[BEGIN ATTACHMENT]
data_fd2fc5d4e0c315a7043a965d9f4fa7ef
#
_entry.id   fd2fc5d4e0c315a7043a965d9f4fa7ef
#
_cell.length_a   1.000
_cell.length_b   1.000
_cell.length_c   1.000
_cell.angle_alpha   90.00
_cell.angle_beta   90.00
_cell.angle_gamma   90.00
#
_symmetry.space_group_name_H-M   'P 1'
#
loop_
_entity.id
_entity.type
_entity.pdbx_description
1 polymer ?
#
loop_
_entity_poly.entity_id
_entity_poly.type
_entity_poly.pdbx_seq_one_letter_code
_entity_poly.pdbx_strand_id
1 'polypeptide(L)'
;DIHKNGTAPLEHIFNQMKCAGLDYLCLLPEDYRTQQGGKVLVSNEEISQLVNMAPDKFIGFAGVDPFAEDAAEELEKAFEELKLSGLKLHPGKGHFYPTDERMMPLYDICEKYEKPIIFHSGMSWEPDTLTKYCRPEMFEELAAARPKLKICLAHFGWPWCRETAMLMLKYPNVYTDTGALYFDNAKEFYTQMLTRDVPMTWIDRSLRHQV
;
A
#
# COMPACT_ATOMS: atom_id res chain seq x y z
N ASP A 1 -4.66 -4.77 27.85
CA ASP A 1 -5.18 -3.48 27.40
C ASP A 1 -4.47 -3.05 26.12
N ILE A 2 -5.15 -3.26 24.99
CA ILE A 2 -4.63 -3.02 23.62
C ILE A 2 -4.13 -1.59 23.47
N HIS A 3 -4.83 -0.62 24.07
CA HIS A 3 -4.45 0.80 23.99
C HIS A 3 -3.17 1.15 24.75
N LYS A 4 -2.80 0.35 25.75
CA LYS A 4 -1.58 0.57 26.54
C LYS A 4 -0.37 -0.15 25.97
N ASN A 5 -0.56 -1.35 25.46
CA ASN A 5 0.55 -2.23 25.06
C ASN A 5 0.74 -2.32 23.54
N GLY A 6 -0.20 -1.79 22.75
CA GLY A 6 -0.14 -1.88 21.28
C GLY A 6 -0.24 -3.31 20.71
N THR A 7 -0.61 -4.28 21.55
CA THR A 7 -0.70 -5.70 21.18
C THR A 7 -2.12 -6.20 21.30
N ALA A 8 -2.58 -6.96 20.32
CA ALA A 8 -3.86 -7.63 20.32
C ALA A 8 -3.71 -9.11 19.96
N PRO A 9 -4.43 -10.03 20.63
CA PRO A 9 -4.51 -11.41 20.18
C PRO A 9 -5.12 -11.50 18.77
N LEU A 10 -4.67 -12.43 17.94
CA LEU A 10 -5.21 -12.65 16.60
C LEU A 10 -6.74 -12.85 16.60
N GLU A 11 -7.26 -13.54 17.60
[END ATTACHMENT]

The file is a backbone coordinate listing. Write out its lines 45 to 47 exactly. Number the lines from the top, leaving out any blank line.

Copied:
C ASN A 5 0.74 -2.32 23.54
N GLY A 6 -0.20 -1.79 22.75
CA GLY A 6 -0.14 -1.88 21.28